John Middleton flew his private jet — the white, two-engine plane with a Phillies logo on the tail — across the country last year, meeting after the season with various players to determine the future of manager Gabe Kapler. It took Middleton, the team’s principal owner, 10 days to ultimately decide that Kapler would be fired.
He’s not in the air this week, but Middleton is believed to be taking a similarly rigorous approach as he decides to either retain or fire general manager Matt Klentak. There was no news Tuesday from the Phillies about the status of Klentak, and there are no indications that a decision is coming quickly.
Last season, the Phillies collapsed in September for the second-straight season, and the manager lost his job. This year, a third-straight collapse has the team’s architect in the crosshairs. But Middleton’s decision this offseason comes with implications brought by the coronavirus pandemic.
Two weeks ago, the Phillies offered their full-time employees a voluntary-separation package in hopes that it would allow the team to lay off fewer employees after a season in which Middleton said he expected to lose “substantially more than $100 million.” Employees received an email Tuesday that the buyout packages had been increased, after so few employees accepted the first offer.
"The club hopes that with meaningful participation, any further reduction in the workforce will be less severe,” the Phillies said.
The Phillies are expected to lay off employees next month, with the cuts possibly including employees who have worked for the team for decades and spent the summer at the ballpark during the pandemic, taking on different jobs to remain productive. In June, the team cut salaries for all employees who make at least $90,000. Now, it is eliminating jobs, perhaps in anticipation of another year of lost revenue in 2021.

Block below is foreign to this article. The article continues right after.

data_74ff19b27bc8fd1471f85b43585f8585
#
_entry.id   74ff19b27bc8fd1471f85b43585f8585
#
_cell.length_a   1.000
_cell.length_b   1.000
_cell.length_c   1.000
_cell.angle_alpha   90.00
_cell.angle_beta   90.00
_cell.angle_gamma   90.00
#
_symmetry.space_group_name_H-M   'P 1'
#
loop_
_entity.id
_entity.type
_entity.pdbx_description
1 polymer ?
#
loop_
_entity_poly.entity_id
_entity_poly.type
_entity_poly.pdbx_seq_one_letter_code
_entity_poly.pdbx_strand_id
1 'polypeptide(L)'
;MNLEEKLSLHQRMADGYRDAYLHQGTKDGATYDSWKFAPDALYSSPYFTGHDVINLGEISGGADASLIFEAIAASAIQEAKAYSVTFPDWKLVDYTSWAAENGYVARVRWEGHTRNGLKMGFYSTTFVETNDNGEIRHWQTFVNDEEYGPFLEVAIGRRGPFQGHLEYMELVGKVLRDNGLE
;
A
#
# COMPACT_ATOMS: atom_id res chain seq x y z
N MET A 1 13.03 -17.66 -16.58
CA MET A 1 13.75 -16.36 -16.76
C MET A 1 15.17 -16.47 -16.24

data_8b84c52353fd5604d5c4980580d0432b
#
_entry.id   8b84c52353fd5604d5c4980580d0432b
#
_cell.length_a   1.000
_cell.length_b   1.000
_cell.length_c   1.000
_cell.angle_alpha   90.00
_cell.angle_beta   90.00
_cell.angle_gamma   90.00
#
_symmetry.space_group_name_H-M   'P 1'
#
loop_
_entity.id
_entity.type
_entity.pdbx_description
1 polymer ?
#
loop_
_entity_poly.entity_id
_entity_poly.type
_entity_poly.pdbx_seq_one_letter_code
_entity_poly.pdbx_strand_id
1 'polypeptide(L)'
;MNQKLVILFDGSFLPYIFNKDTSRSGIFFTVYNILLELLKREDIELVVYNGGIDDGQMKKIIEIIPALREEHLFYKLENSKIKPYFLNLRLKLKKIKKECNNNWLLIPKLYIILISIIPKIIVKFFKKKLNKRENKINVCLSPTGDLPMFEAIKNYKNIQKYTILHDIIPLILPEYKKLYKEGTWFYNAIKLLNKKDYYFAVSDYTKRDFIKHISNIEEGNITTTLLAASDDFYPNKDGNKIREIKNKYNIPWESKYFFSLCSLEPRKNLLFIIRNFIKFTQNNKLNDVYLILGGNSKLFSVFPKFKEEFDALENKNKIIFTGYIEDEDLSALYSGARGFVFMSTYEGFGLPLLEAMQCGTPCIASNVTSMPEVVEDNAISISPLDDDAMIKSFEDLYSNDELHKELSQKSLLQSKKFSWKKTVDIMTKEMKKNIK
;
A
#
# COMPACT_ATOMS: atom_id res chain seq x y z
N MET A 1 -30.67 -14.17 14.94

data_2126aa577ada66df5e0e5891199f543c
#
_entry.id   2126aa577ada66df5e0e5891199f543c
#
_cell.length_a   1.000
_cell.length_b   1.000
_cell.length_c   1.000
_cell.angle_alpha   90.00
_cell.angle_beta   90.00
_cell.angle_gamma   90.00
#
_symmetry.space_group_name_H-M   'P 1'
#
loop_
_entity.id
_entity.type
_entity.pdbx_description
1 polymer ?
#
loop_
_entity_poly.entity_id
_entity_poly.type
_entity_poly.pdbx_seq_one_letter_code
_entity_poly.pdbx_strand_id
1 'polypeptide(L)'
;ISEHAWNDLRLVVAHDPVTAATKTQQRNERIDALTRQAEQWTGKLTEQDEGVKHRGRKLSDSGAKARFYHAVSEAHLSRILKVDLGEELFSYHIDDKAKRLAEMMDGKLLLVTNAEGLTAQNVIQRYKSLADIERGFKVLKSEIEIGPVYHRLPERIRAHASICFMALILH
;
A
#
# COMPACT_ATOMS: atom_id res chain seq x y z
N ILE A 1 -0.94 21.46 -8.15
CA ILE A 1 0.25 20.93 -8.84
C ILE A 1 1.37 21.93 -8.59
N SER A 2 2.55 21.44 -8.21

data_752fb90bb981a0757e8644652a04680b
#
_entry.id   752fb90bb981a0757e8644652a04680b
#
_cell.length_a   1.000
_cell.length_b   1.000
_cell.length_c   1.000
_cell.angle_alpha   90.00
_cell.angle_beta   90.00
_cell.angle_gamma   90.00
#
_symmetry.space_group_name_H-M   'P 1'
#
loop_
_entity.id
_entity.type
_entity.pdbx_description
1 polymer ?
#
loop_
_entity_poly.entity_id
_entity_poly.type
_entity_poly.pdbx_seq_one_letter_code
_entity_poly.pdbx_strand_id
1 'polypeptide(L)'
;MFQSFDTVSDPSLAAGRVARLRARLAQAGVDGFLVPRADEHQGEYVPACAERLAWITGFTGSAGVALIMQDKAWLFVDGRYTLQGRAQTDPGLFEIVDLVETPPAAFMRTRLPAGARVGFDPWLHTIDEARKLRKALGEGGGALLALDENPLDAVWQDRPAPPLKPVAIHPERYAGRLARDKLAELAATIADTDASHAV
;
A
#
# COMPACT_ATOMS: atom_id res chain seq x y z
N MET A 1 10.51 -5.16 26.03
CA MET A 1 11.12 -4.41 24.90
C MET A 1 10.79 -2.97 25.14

It could be hard for Middleton to justify laying off employees to cut costs while firing Klentak but paying him for two more seasons, since the GM is under contract through 2022.
There’s also the difficulties of replacing such an important decision-maker during a pandemic. When hiring Klentak, Phillies president Andy MacPhail stationed himself in Chicago and interviewed prospective GM candidates in person before flying the finalists to Philadelphia to meet Middleton.
If the Phillies had to hire a GM next month, those interviews might have to be conducted via video conferencing. The new hire would then need to assemble his staff and meet the current Phillies using similar methods. It might not be ideal, but it’s not impossible in the current climate.
The Angels fired general manager Billy Eppler on Sunday and will hire a replacement during the pandemic, proving that the Phillies can, too, if they decide to move on from Klentak. But it is something for Middleton to consider as he weighs such an important decision.
The Phillies entered the season with the seventh-highest payroll but finished four games below .500 and a game out of the playoffs after the postseason was expanded to eight teams. Klentak said before the season that the Phillies had the talent, the manager, and the ownership to win. It was time, he said, to “produce a winning season and play baseball in October.”
“We’ve reached a place where it is time to win,” Klentak said last October, after hiring Joe Girardi. “No questions asked, it is time to win right now.”
A year later, the Phillies are not playing October baseball, as the National League begins another postseason on Wednesday without them. And for the second-straight year, Middleton is weighing a franchise-altering decision. But this one does not seem to be as simple as the one he made a year ago.